Born on May 3, 1469, in Florence, Italy, Niccolò Machiavelli was a diplomat for 14 years in Italy's Florentine Republic during the Medici family's exile. When the Medici family returned to power in 1512, Machiavelli was dismissed and briefly jailed. He then wrote The Prince, a handbook for politicians on the use of ruthless, self-serving cunning, inspiring the term "Machiavellian" and establishing Machiavelli as the "father of modern political theory." He also wrote several poems and plays. He died on June 21, 1527, in Florence, Italy.
Early Life and Diplomatic Career
Niccolò di Bernardo dei Machiavelli was born in Florence, Italy, on May 3, 1469—a time when Italy was divided into four rival city-states and, thusly, was at the mercy of stronger governments throughout the rest of Europe.
The young Niccolò Machiavelli became a diplomat after the temporary fall of Florence's ruling Medici family in 1494. He served in that position for 14 years in Italy's Florentine Republic during the Medici family's exile, during which time he earned a reputation for deviousness, enjoying shocking his associates by appearing more shameless than he truly was.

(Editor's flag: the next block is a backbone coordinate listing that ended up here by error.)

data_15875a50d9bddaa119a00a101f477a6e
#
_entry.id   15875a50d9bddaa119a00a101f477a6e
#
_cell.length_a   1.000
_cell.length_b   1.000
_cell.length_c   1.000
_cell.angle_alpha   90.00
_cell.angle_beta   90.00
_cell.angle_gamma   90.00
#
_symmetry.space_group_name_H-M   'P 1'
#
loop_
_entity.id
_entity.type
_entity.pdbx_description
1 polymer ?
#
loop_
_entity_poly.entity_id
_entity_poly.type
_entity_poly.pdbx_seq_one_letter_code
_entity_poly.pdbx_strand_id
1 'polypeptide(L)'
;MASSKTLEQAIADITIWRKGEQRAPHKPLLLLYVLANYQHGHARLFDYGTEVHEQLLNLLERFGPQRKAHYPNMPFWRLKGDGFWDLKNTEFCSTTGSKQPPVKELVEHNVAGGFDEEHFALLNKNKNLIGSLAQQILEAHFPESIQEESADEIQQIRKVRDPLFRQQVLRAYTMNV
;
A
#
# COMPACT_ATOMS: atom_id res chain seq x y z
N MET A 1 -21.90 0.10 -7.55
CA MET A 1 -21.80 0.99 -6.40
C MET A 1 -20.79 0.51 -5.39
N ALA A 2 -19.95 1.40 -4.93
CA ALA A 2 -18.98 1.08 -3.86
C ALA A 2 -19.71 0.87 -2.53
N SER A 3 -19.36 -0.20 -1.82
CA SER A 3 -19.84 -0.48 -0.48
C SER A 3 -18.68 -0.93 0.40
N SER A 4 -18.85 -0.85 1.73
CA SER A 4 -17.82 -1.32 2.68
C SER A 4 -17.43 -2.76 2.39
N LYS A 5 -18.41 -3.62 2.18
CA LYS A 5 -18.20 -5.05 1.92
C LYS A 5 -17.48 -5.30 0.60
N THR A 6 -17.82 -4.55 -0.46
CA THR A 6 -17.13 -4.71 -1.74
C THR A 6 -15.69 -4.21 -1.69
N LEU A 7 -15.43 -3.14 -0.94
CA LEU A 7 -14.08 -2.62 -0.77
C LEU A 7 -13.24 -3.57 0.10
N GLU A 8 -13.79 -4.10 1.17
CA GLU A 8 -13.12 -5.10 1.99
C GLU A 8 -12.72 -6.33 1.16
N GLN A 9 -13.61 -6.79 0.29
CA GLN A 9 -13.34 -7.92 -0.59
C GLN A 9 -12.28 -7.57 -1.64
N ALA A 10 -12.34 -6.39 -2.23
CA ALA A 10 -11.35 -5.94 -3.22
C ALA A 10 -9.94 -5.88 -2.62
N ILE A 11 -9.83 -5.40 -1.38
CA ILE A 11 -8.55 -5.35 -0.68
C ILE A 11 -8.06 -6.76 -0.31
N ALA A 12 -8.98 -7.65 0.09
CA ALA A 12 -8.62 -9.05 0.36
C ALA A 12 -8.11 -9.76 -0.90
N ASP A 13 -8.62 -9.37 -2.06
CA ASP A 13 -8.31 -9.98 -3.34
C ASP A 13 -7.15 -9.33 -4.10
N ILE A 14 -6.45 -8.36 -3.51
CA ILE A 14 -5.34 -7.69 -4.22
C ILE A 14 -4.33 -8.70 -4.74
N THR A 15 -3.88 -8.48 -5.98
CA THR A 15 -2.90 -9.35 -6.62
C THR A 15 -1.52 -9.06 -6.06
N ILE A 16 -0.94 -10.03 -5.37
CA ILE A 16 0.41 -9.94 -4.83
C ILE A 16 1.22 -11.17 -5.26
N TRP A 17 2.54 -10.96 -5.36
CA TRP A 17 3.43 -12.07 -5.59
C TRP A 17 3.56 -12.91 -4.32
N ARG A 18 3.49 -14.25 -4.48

After his involvement in an unsuccessful attempt to organize a Florentine militia against the return of the Medici family to power in 1512 became known, Machiavelli was tortured, jailed and banished from an active role in political life.
Later Years and Legacy
In his later years, Niccolò Machiavelli resided in a small village just outside of Florence. He died in the city on June 21, 1527. His tomb is in the church of Santa Croce in Florence, which, ironically, he had been banned from entering during the last years of his life. Today, Machiavelli is regarded as the "father of modern political theory."
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